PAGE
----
Recently, courts have served monetary sanctions ranging from $25,000 to $1 million to companies that failed to prevent the destruction of electronic evidence. These sanction amounts reveal that the failure to implement a litigation hold and preserve evidence when required can have serious consequences for your business.
Many business owners, managers and human resources professionals believe that a company’s duty to preserve information related to a potential litigation matter only arises once a lawsuit has been filed. This is not the case.
When your duty to preserve information arises
The duty to preserve material evidence arises when there is a reasonable likelihood of litigation. This standard is easily understood and applied in the context of being served with a complaint or commencing an action yourself. However, it is more valuable to consider scenarios in which the duty to preserve evidence is triggered because litigation could be reasonably anticipated.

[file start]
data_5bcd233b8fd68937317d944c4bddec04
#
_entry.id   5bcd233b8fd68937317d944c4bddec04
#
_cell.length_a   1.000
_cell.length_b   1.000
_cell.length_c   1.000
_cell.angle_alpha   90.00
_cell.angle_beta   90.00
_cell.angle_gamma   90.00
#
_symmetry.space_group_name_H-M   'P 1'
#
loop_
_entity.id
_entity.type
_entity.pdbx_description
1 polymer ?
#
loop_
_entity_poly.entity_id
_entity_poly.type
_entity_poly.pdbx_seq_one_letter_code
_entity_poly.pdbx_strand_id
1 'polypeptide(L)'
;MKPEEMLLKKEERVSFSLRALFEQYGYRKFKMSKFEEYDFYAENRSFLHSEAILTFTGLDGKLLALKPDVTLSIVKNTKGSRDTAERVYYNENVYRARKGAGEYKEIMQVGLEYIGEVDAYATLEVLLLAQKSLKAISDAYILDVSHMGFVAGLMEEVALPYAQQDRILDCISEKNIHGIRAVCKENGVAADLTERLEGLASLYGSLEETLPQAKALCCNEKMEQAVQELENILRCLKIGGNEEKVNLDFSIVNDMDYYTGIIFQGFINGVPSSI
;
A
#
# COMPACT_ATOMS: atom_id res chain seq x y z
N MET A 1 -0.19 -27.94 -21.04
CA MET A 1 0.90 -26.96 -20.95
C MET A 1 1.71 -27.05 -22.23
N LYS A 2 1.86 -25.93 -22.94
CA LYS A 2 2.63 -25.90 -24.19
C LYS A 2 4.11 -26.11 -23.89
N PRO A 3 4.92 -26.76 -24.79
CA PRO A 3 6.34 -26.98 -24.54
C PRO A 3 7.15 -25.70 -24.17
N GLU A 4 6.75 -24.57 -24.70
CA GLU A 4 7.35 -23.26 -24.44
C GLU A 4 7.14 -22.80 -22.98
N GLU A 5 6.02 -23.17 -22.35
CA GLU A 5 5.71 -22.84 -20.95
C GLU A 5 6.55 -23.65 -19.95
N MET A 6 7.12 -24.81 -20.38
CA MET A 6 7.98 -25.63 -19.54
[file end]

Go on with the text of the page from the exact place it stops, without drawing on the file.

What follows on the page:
The use of litigation hold notices to preserve information
Once the duty to preserve information arises, it is imperative to take appropriate action. An effective tool many companies use to preserve information in a potential litigation situation is a litigation hold notice. A litigation hold notice is a means to quickly suspend the current document destruction policies of your company and inform potential custodians that they must preserve relevant information. Such a notice is also helpful in describing the information to be preserved and identifying possible evidence locations.
Implications for failing to preserve information
If you fail to meet your duty, a claim for spoliation of evidence may be brought against you. Potential consequences of a finding of spoliation include: monetary sanctions, awards of attorney fees, costs for litigating document destruction, and adverse litigation results such as default judgments, dismissals or detrimental jury instructions regarding the destroyed evidence. These negative consequences underscore the importance of preserving relevant evidence.
It can be difficult to know whether it is necessary to preserve information or, once the duty applies, whether you are meeting it. There are also costs and effort associated with implementing a litigation hold that must be weighed. Your legal counsel can assist you in determining the appropriate approach the next time you face a potential litigation scenario and need to preserve relevant information.